Bike route dismays O.B. property owner

Potential land-taking for a shared-use path described as excessive.

The owner of this Oak Bluffs property says MassDOT will significantly lower the property value when it implements a shared use path project.

Updated 12:50 pm

Tisbury isn’t the only Vineyard town targeted by the state for shared-use path (SUP) improvements. The Massachusetts Department of Transportation (MassDOT) plans SUP construction from the Lagoon Pond Bridge in Oak Bluffs to the intersection of Eastville Avenue and County Road. 

“The proposed improvements will enhance vehicular and pedestrian safety, provide bicycle accommodations, provide compliance with Americans with Disabilities Act (ADA) standards, and improve vehicular traffic safety by including ‘Complete Streets’ design principles,” a 2019 MassDOT notice states. 

The project will utilize pre-existing roadway easements, and in some places will also involve land taking in order to accommodate the 8- to 10-foot path. 

At least one Eastville Avenue property owner is displeased with the prospect of losing land to the SUP, and thinks there’s an established alternative route that isn’t being considered. Xerxes Agassipour, who owns a house on the curve where Beach Road changes over to Eastville Avenue, said his property stands to lose a significant portion of its value due to land taking for the SUP. Agassipour told The Times the SUP will level trees that screen his property from the road, and bring the path to within “about 10 feet” of his porch. He said he’s at a loss for why the SUP doesn’t follow an existing bike route that winds through the grounds of Martha’s Vineyard Hospital, and instead runs along what he described as the dangerous, often flooded corner where his property sits.

Agassipour said he’s had difficulty reaching Oak Bluffs town administrator Robert Whritenour regarding the SUP. “I tried to reach out to him on a number of occasions,” Agassipour said. “He was supposed to be the point of contact to try to coordinate with all the abutters, and he didn’t return any calls, and from what I understand he’s leaving now …”

Whritenour, who has accepted a job in Yarmouth, told The Times in an email that the commonwealth asked him to step aside concerning Agassipour’s property.

“I am familiar with Mr. Agassipour’s property,” he wrote. “He attended the selectmen’s workshop on the proposed bikeway, and had several questions. His property abuts the state road, and I contacted [MassDOT] immediately after the meeting to follow up on issues related to Mr. Agassipour’s property. I was informed that the state had outreached Mr. Agassipour to review his concerns, and I was requested by the state [right of way] experts to not contact Mr. Agassipour or discuss his property outside of the state discussions. As a result, I have not contacted Mr. Agassipour to review the matter further.”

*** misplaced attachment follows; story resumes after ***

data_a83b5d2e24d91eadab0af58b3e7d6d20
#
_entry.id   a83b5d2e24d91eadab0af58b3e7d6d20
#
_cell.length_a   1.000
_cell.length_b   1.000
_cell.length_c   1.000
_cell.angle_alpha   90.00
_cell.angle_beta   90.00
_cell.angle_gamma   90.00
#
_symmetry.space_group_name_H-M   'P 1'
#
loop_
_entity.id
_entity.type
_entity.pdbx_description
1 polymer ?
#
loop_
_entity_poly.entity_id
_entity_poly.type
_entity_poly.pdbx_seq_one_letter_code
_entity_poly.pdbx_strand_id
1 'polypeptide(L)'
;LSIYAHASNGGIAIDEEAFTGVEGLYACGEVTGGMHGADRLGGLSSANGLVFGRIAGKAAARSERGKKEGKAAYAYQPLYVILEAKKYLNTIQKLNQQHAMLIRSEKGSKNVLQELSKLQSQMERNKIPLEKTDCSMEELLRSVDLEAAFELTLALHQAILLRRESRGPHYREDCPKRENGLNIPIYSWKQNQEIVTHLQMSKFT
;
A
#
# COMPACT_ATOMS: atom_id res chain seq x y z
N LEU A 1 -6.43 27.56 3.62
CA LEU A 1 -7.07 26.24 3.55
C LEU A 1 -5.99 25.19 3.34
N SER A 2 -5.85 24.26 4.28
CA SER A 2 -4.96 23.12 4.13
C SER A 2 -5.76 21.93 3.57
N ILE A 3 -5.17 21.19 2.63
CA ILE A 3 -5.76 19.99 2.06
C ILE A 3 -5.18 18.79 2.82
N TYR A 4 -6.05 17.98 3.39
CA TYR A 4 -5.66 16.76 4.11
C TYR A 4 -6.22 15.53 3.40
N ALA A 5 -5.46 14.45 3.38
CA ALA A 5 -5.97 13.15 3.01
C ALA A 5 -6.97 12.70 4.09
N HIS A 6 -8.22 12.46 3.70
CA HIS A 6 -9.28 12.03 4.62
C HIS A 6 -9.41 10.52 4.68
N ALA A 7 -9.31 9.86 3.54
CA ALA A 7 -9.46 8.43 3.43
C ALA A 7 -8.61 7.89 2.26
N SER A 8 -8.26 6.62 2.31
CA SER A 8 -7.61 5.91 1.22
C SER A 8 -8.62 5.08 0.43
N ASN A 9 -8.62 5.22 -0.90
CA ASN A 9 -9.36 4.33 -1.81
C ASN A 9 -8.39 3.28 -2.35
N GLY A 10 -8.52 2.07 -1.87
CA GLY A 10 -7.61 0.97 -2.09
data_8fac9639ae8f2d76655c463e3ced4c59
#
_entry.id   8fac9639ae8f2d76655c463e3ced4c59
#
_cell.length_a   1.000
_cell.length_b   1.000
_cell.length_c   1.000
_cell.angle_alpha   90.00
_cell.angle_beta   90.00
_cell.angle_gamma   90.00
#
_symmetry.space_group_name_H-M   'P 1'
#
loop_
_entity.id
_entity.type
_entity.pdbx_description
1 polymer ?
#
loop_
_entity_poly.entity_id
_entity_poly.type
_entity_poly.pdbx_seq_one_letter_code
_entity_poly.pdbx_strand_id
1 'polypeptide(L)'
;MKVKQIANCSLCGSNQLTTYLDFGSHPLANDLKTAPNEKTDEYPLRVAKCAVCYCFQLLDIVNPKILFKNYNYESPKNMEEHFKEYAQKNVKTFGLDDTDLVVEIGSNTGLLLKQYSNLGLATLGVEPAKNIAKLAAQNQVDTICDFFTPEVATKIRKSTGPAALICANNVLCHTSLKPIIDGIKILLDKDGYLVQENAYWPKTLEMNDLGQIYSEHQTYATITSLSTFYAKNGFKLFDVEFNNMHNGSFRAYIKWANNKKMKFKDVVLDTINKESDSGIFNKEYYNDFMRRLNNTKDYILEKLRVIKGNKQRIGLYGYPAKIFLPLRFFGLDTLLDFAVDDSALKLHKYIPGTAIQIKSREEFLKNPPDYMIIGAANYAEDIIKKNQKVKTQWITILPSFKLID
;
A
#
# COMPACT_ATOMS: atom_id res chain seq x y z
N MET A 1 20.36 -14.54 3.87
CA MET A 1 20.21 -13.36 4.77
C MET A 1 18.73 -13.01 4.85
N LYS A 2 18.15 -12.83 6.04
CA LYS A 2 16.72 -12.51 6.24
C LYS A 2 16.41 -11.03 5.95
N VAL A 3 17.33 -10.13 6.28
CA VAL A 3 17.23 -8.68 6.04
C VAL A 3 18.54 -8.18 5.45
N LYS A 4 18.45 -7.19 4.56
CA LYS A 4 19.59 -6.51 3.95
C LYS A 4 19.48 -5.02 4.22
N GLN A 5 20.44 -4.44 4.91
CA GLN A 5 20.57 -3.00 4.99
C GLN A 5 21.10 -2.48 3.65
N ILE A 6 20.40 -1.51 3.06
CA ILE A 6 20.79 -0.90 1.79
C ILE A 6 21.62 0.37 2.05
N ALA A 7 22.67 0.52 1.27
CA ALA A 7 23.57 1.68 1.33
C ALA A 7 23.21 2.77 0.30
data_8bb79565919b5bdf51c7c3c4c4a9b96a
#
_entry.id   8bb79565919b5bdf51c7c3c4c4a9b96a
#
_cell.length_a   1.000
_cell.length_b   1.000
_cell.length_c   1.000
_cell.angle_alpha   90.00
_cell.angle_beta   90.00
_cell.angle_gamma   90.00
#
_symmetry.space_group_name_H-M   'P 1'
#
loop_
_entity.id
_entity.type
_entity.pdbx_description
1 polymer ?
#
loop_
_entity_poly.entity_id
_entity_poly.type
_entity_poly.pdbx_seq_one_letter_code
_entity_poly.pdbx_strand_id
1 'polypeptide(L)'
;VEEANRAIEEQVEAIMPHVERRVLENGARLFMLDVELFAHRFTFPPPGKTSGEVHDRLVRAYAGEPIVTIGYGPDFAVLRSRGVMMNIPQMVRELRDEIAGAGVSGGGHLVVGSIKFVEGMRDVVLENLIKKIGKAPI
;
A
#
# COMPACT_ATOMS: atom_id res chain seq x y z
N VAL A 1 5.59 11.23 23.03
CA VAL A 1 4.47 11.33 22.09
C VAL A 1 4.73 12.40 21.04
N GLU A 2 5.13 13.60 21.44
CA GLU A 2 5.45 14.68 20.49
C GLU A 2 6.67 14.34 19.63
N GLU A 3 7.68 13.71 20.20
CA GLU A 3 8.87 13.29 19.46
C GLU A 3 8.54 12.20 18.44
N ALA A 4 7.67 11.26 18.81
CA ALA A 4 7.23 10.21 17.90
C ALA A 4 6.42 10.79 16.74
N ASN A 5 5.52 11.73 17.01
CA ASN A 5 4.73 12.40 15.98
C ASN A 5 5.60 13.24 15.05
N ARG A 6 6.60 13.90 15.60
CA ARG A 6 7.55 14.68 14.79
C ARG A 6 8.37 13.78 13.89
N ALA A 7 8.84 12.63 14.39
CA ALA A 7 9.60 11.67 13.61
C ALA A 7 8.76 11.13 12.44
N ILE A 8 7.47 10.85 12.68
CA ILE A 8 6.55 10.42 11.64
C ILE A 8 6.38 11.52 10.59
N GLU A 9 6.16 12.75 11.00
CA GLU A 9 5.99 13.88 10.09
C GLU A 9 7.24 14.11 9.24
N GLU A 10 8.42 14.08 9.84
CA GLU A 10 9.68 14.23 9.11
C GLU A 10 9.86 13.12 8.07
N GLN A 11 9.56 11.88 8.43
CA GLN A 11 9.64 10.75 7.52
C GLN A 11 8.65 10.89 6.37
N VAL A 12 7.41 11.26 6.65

Agassipour also said he reached out to the selectmen, and heard back from selectman Brian Packish. Packish acknowledged speaking with Agassipour, as well as other property owners along the SUP route. Packish said several had also come before the selectmen earlier in the year following MassDOT letters they received. For most of them, he said, they thought land was being taken from them. However, Packish said the letters actually indicated the state was seeking temporary rights to work on their land to build the SUP. He admitted in Agassipour’s case, things appear different. He said he encouraged Agassipour to reach out to Island representatives in the state legislature.

“For the record, I’m for the bike path, for what it’s worth,” Agassipour said. “You know I don’t think that’s a terrible idea.” He went on to say the way the process was being handled, especially how taxpayer concerns such as his are being fielded, was subpar. He said he’s formed the opinion the town “punted” to avoid costs.

“The town is pushing the cost on the state, and then on us,” he said.

A review of overlay maps on the Oak Bluffs assessor’s portal shows Agassipour’s property line runs fairly far from the road, as compared with adjacent lots. A screen of trees appears situated beyond the bounds of his property, as opposed to within it. Agassipour said evaluations by two different Realtors found the loss of those trees would adversely affect the value of his property. 

Despite the depth of roadside land apparently controlled by MassDOT before Agassipour’s property line, a letter sent to Agassipour by MassDOT right of way agent E. Jenny K. Flanagan on March 1 indicates the state plans on going deeper in and acquiring some of Agassipour’s private land.

“The purpose of this letter is to notify you that MassDOT – Highway Division will be initiating the appraisal process,” the letter states. “I have been directed to provide an appraisal of the parcels to be acquired from your property. Over the next few weeks, I will be conducting inspections of the properties affected by this project, and meeting onsite with property owners.”

In reply to an email seeking comment on Agassipour’s land and the viability of the hospital route, MassDOT indicated Wednesday afternoon, as The Times went to print, that it needed more time to provide a response. 

Updated to include comments from Whritenour.


  1. Without us seeing what this mans existing bounds are at the State Rd. we shouldn’t comment on the do’s or don’ts. I also feel that the SUP is very important and yes, why can’t it continue through the MVH?
    If the trees continue to be an issue, then replant or ask the state to replace with a fast growing evergreen. Distance from the road to the house is something to consider,…. tricky corner!

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